How I Became A CISO: Jennings Aske, Nuance Communications

With the training of an attorney, the curiosity of an academic, and some fortuitous timing, Aske rode the compliance wave straight through to the CISO role.

Sara Peters, Senior Editor

November 10, 2014

3 Min Read

The regulatory compliance wave of the late 90s and early 2000s carried unsuspecting people from a variety of professions into a career in information security. Jennings Aske, CISO of Nuance Communications, was one of those who caught the wave -- but not just because he had the good fortune of being in the right place at the right time.

Like many chief information security officers, Aske did not set out for a career in security or even technology.

"I really did stumble into something good for me," he says.

Aske was an English major who just happened to build PCs and crystal radio sets for fun in his spare time. Yet, his next career maneuver didn't proceed along either the English or technology tinkering paths.

Instead, Aske became an attorney. While editing law journals and working for the Chief Privacy Officer in the Massachusetts office of health and human services, Aske became intimately familiar with the hefty text of the Health Information Portability and Accountability Act. While studying HIPAA, something became clear to him.

"There was a need for people who understood law to get into data security issues," says Aske. Although he was not a technologist by education, that old interest in technology combined with his new experience made him a good fit.

Yet perhaps most importantly, he was simply curious, and willing to educate himself about the tools and techniques of the trade, whether it be business operations or Ruby on Rails development.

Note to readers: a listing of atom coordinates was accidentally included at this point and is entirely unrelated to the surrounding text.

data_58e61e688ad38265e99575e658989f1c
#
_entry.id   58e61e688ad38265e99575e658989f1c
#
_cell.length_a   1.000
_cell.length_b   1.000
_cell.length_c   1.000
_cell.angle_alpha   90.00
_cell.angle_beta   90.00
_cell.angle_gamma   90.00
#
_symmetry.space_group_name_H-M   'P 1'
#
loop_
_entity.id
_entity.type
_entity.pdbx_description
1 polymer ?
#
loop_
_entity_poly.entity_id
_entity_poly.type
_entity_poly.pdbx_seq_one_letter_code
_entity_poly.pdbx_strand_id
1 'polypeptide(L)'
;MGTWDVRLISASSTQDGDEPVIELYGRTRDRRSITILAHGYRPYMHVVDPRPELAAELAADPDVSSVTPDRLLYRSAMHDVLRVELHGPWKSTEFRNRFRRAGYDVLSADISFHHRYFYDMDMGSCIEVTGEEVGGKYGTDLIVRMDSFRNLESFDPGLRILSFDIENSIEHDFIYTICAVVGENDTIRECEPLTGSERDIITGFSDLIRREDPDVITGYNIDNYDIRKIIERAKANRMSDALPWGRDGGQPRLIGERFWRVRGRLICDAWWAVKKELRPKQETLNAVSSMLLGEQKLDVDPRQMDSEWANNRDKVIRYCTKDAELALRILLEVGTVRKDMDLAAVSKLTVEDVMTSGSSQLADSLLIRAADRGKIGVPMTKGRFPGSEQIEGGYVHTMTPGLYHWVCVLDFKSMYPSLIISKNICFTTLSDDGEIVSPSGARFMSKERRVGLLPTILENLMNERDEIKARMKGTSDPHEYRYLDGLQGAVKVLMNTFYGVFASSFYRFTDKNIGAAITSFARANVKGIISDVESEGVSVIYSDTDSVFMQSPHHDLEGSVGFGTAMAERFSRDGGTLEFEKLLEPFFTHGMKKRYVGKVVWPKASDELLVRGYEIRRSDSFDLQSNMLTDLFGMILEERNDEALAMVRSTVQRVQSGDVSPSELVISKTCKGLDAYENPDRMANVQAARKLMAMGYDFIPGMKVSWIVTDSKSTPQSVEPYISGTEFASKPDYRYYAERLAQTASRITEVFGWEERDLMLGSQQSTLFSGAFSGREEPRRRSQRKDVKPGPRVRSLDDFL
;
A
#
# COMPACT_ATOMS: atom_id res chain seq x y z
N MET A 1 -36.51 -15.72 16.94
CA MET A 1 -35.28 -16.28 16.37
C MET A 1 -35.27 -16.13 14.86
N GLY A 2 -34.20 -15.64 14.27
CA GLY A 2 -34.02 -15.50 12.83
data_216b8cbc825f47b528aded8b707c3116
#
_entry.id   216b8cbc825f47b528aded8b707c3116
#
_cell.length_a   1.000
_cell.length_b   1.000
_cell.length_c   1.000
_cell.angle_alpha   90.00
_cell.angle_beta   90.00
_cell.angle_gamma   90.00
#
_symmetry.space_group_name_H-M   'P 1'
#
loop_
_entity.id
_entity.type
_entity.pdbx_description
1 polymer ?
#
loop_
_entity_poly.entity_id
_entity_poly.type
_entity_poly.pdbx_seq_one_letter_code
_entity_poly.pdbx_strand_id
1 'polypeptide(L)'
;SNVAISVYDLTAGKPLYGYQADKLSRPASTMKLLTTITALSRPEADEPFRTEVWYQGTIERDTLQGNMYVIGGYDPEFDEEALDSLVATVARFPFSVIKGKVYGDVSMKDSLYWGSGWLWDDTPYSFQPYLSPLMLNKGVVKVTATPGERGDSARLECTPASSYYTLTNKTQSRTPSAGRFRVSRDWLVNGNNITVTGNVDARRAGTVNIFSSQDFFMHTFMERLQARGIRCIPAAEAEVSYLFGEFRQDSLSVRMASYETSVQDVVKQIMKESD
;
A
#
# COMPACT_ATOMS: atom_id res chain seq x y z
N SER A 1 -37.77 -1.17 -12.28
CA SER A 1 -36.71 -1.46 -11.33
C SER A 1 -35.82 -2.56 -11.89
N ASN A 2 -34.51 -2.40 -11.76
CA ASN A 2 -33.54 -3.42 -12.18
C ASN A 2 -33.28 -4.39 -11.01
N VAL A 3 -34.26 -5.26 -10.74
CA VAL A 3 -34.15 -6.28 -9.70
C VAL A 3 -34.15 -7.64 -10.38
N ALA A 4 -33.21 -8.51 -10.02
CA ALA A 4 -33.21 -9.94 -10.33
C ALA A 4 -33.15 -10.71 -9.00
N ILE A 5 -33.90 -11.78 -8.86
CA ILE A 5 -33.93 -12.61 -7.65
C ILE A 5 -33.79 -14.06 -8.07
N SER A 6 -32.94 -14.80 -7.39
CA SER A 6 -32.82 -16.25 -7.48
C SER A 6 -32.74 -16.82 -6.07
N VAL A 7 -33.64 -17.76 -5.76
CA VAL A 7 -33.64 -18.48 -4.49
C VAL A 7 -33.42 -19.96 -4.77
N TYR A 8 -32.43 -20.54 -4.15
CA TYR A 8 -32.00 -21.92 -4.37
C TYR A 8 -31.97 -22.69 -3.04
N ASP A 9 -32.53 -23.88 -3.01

"It's definitely a very academic approach that I've taken," says Aske. "I liken it to a lawyer preparing for a case."

He points out that even those people who enter the information security field with a formal education in IT have to continue their studies while on the job, because in such a quickly evolving field, what you learned in school will be largely outdated a mere five or 10 years after graduation.

"Security doesn't seem to [invest as much] in training as other parts of IT," says Aske. "You really have to invest in yourself and your knowledge."

Aske rose up to become CISO for the Massachusetts Executive Office of Health and Human Services, overseeing information security for 16 state agencies. He moved on to other CISO positions within healthcare before taking the job at Nuance Communications in January.

"I don't have to be a subject matter expert in everything," says Aske. However, he cautions, "I've seen some security leaders who are so divided from technology that they aren't able to lead the operational staff."

Aske's main advice to aspiring CISOs is to always be learning -- not only from peers, but from staff and from those outside IT entirely.

"Don't come into the organization as King Security," he says. "Come in and listen. Come across as humble. Because eventually you'll need to tell people 'no' " -- they'll be more likely to cooperate with you then, if you cooperated with them first.

This is part four of Dark Reading's How To Become a CISO series. Read the previous segments to learn what employers are looking for in a CISO, and to hear how Janet Levesque, CISO of RSA, and Quinn Shamblin, CISO of Boston University made their way to the top job.

About the Author(s)

Sara Peters

Senior Editor

Sara Peters is Senior Editor at Dark Reading and formerly the editor-in-chief of Enterprise Efficiency. Prior that she was senior editor for the Computer Security Institute, writing and speaking about virtualization, identity management, cybersecurity law, and a myriad of other topics. She authored the 2009 CSI Computer Crime and Security Survey and founded the CSI Working Group on Web Security Research Law -- a collaborative project that investigated the dichotomy between laws regulating software vulnerability disclosure and those regulating Web vulnerability disclosure.

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